GRE Test Centers in Paraguay

By | August 27, 2019

GRE Testing Locations

Decided to take GRE exam? Now it is time to determine where to take the test.  This site provides a full list of GRE testing centers in Paraguay, among which, you can choose one that is nearest to you. Good news is that the following GRE test locations in Paraguay offer both GRE general test and the GRE subject tests.

GRE Test Centers in Paraguay

Paper-delivered Test Centers for General Test

Code Name
10015 Ascuncion, CENTRO CULTURAL PARAGUAYO AMERICANO

 

GRE Test Dates

There are two types of test format offered by the test maker – ETS: Computer-delivered and Paper-delivered GRE general tests.  For computer based test format, the GRE General Test is offered year-round on a continuous basis, and available for registration on a first-come, first-served basis. For paper based general test,  testing is available three times per year. The following test dates apply:

Test Dates for Paper Based Deadlines for Registration Scores Available
November 09, 2019 October 4, 2019 December 20, 2019
February 1, 2020 December 27, 2019 March 13, 2020

GRE Subject Tests in Paraguay

The GRE Subject Tests are available on paper based only. In all GRE test centers throughout the world (both inside and outside United States), the exam is available three times a year. The three test dates are:

  • April
  • September
  • October

GRE Testing Locations in Paraguay

More about Paraguay

  • ALLCOUNTRYLIST: Overview of major industries in Paraguay, including mining, construction, transportation, tourism, and foreign trade.

Jesuit State, Independence and the Chaco War

Paraguay arose in the area east of Paraguay from Asunción, founded in 1537, which was the focus of Spanish settlements in La Plata until 1617 – until the establishment of the internal customs border between the inner provinces facing the Pacific coast and the area around Buenos Aires. In the Paraguay area there had been Jesuit- led Guarani reductions since 1609(mostly in the then part of Paraguay, now the Argentine province of Misiones). The closed location and the low level of European immigration led to a close bond between the Spaniards and the local Guaraní. The mestizos that arose from the merger gradually pushed the Europeans and Indians into the background. For them, next to Spanish, Guaraní was the colloquial language. In their reductions, the Jesuits pursued the peaceful Christianization of the Guaraní. From this arose the “Jesuit State” on the middle reaches of the Paraná and Uruguay, which however neither comprised a closed territory nor was sovereign. In the reductions, however, the Jesuits had extensive self-administration. Their organization was based on Spanish colonial legislation and adapted to the customs of the Guaraní. For this, who were exempt from state tribute payments were subject to a general duty to work. The reductions through trade came with economic prosperity Mate tea. The Jesuits, who in the middle of the 18th century supervised thirty reductions with around a hundred thousand Guaraní settled, had their own militia for a time, with which they fended off the slave hunts of the Bandeirantes of São Paulo. When the Jesuits were expelled in 1767, the Indians, who had never fully settled down, dispersed; the reductions placed under civil administration lapsed. Check thedresswizard to see History of South America.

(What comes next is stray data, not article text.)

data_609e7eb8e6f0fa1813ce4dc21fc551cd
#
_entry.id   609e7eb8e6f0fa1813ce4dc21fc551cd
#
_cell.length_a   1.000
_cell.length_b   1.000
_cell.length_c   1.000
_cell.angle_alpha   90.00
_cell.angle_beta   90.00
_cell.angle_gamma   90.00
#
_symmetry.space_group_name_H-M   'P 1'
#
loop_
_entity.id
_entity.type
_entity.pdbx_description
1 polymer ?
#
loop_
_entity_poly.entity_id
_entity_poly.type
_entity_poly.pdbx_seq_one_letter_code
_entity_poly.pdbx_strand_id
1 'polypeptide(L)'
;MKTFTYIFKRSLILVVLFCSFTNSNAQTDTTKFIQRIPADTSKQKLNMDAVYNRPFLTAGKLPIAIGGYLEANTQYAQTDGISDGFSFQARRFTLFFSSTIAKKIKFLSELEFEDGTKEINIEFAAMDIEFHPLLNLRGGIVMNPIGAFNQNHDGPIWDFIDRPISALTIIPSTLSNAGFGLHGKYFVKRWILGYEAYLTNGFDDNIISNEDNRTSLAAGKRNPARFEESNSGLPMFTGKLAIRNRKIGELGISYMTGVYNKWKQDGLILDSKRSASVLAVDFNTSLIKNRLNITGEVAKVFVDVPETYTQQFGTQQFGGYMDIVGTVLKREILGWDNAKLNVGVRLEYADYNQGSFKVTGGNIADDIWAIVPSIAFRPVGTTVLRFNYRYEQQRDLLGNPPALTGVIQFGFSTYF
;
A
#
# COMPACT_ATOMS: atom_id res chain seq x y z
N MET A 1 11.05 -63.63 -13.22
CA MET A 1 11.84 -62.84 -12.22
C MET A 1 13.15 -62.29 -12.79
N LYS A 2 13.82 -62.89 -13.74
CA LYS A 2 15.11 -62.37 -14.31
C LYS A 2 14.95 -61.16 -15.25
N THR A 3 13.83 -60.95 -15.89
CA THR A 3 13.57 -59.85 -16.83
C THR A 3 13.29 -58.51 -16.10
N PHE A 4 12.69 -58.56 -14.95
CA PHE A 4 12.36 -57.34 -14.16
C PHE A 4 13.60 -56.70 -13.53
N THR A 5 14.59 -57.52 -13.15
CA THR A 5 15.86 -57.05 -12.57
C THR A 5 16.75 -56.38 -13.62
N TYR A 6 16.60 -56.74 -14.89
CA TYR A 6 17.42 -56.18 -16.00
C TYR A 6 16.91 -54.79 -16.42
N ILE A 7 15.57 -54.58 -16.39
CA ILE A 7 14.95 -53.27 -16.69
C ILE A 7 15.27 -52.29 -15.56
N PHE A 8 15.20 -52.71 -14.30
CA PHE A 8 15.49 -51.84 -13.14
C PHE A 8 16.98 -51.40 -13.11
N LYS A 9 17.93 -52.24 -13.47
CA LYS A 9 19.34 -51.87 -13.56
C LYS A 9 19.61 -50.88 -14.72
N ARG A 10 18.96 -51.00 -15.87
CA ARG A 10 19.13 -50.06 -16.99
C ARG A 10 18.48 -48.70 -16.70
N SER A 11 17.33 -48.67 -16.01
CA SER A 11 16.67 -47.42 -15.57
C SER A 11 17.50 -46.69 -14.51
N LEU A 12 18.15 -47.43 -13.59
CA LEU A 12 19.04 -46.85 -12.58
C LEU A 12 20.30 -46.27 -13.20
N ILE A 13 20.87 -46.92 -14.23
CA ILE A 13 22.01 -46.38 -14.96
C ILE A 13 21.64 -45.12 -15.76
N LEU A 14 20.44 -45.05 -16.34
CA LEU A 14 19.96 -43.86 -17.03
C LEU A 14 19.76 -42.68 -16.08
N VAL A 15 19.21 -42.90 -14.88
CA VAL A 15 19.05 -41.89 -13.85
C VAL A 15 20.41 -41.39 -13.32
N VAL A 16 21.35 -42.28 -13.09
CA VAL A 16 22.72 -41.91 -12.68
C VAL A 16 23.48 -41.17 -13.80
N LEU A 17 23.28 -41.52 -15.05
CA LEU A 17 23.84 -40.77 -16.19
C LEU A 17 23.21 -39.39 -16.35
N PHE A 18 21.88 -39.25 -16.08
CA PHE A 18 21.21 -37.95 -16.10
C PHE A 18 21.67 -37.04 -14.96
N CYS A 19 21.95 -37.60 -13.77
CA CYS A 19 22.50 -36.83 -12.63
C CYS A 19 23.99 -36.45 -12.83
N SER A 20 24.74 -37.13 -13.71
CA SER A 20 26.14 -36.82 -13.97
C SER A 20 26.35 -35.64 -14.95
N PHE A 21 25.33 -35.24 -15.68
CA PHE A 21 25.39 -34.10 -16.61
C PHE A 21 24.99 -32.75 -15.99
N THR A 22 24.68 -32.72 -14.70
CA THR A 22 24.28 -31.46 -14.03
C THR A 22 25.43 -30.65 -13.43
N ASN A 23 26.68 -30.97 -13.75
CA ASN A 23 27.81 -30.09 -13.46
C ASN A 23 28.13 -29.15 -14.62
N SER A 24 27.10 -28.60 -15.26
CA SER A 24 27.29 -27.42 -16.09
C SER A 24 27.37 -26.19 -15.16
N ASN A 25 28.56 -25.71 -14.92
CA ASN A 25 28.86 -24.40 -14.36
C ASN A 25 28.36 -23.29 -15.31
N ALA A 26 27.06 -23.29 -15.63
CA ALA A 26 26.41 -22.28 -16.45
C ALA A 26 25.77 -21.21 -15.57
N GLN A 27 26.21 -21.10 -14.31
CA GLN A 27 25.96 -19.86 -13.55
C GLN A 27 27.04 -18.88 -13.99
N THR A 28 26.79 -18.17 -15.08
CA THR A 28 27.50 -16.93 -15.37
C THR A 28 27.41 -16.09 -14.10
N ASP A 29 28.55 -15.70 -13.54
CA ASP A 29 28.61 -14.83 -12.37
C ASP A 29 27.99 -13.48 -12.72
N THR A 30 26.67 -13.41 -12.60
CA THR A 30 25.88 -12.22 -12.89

Since 1776 Paraguay became dependent on the newly founded viceroyalty Río de la Plata with the capital Buenos Aires. After the May Revolution of 1810 in Buenos Aires, the province of Paraguay rose against Spanish rule and at the same time successfully defended its independence from Argentina. José Gaspar T. Rodríguez de Francia, who ruled as dictator from 1814-40, maintained the independence of inland Paraguay against the claims of Brazil and Argentina through strict economic autarky and political isolation. On Francia followed in the same position of power his nephew C. A. López who pursued a policy of economic and political opening to the outside world and modernization. This modernization particularly affected the military, as the claims of the expanding neighboring states Argentina and Brazil threatened Paraguay. With a well-trained army Paraguay fought against the Argentine dictator J. M. de Rosas (1845–52) as well as against Brazil (1855) and Uruguay (1858). After López’s death (1862) his son, F. S. López, President. He tried to gain access to the sea, but the war against Brazil, Argentina and Uruguay (war of the Triple Alliance 1865-70) ended for Paraguay with a fiasco: The country lost about 70% of its population and about half of its usable territory. Paraguay only recovered from the economic and population-related consequences of the war in the 20th century.

A national assembly passed a liberal constitution in 1870, and in 1887 the traditional parties of the liberals and conservative Colorados were formed. The Colorados determined politics until 1904, the Liberals until 1934. But time and again unrest and coups d’état by rival officers and parties hampered political and economic development. Under the presidents Eduardo Schaerer (1912–16; * 1873, † 1941) and Eligio Ayala (1924–28; * 1879, † 1930) the domestic political situation consolidated.

After heavy losses Chaco War against Bolivia (1932-35) Paraguay received most of the disputed Chaco boreal awarded. The domestic political situation was shaped by the change of dictatorial governments: Under the government of Colonel Rafael Franco (1936-37; * 1896, † 1973), a state structure based on fascist models began, under that of General Higinio Morínigo (1940-48; * 1897, † 1983) created an authoritarian constitution and declared war on the Axis powers in 1942.